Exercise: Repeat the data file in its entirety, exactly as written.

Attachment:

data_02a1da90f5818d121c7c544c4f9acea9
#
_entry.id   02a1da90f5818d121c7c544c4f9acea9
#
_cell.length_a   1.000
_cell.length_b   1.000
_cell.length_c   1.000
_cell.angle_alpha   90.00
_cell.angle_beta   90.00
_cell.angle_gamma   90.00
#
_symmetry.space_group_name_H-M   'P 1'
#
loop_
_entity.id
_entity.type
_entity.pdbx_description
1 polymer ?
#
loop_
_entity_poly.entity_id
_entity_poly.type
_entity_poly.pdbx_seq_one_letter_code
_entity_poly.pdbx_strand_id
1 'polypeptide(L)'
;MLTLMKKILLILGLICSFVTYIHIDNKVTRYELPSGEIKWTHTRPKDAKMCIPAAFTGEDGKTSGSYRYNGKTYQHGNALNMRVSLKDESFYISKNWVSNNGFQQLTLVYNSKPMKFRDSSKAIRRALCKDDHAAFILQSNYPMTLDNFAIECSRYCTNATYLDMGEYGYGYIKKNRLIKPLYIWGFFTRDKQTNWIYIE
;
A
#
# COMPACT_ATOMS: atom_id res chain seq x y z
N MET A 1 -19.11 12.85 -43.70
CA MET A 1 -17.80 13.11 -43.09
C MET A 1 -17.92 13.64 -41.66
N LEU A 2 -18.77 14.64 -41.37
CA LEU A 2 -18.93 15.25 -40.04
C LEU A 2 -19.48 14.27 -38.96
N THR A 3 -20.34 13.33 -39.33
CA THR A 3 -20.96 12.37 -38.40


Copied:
data_02a1da90f5818d121c7c544c4f9acea9
#
_entry.id   02a1da90f5818d121c7c544c4f9acea9
#
_cell.length_a   1.000
_cell.length_b   1.000
_cell.length_c   1.000
_cell.angle_alpha   90.00
_cell.angle_beta   90.00
_cell.angle_gamma   90.00
#
_symmetry.space_group_name_H-M   'P 1'
#
loop_
_entity.id
_entity.type
_entity.pdbx_description
1 polymer ?
#
loop_
_entity_poly.entity_id
_entity_poly.type
_entity_poly.pdbx_seq_one_letter_code
_entity_poly.pdbx_strand_id
1 'polypeptide(L)'
;MLTLMKKILLILGLICSFVTYIHIDNKVTRYELPSGEIKWTHTRPKDAKMCIPAAFTGEDGKTSGSYRYNGKTYQHGNALNMRVSLKDESFYISKNWVSNNGFQQLTLVYNSKPMKFRDSSKAIRRALCKDDHAAFILQSNYPMTLDNFAIECSRYCTNATYLDMGEYGYGYIKKNRLIKPLYIWGFFTRDKQTNWIYIE
;
A
#
# COMPACT_ATOMS: atom_id res chain seq x y z
N MET A 1 -19.11 12.85 -43.70
CA MET A 1 -17.80 13.11 -43.09
C MET A 1 -17.92 13.64 -41.66
N LEU A 2 -18.77 14.64 -41.37
CA LEU A 2 -18.93 15.25 -40.04
C LEU A 2 -19.48 14.27 -38.96
N THR A 3 -20.34 13.33 -39.33
CA THR A 3 -20.96 12.37 -38.40